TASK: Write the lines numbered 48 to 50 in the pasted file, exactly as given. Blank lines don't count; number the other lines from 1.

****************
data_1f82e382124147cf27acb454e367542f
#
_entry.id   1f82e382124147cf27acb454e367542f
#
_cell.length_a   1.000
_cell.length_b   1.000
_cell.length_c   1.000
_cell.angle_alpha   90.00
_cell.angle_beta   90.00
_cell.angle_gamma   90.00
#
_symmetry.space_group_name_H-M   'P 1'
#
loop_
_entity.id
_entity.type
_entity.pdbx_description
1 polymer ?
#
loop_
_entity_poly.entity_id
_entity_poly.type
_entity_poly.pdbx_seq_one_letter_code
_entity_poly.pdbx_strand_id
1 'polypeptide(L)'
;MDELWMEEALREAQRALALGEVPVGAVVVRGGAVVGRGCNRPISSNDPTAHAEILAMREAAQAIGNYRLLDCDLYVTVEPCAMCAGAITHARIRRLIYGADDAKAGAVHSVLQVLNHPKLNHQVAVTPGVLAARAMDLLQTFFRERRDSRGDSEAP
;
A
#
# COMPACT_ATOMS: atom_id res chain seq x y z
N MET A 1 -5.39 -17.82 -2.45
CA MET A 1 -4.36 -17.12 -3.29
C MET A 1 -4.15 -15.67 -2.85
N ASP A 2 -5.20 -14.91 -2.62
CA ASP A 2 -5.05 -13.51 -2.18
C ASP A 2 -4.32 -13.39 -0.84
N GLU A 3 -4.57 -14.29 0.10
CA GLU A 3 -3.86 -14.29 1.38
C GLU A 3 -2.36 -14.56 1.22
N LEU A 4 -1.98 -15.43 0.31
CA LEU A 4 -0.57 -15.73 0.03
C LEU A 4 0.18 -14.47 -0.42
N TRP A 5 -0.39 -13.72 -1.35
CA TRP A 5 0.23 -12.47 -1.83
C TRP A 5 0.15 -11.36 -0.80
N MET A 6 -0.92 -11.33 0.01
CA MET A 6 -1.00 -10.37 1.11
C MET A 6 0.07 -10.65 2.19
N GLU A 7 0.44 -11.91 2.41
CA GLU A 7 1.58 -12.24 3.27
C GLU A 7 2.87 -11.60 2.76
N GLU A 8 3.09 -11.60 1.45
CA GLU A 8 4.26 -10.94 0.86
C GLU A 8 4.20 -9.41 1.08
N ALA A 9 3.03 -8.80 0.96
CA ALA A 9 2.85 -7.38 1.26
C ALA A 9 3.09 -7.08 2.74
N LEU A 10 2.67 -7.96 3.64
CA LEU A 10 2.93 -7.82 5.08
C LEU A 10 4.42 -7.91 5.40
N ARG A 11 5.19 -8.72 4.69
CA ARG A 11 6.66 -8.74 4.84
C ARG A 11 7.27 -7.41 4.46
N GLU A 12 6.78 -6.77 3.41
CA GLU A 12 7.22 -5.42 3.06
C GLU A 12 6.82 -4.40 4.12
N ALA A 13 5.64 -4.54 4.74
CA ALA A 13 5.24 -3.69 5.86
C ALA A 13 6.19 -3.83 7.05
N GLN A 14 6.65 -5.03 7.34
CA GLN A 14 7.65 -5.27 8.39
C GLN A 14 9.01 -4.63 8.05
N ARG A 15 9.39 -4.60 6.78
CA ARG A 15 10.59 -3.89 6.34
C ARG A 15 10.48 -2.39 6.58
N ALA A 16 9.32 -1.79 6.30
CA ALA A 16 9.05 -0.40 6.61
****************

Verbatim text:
C MET A 6 0.07 -10.65 2.19
N GLU A 7 0.44 -11.91 2.41
CA GLU A 7 1.58 -12.24 3.27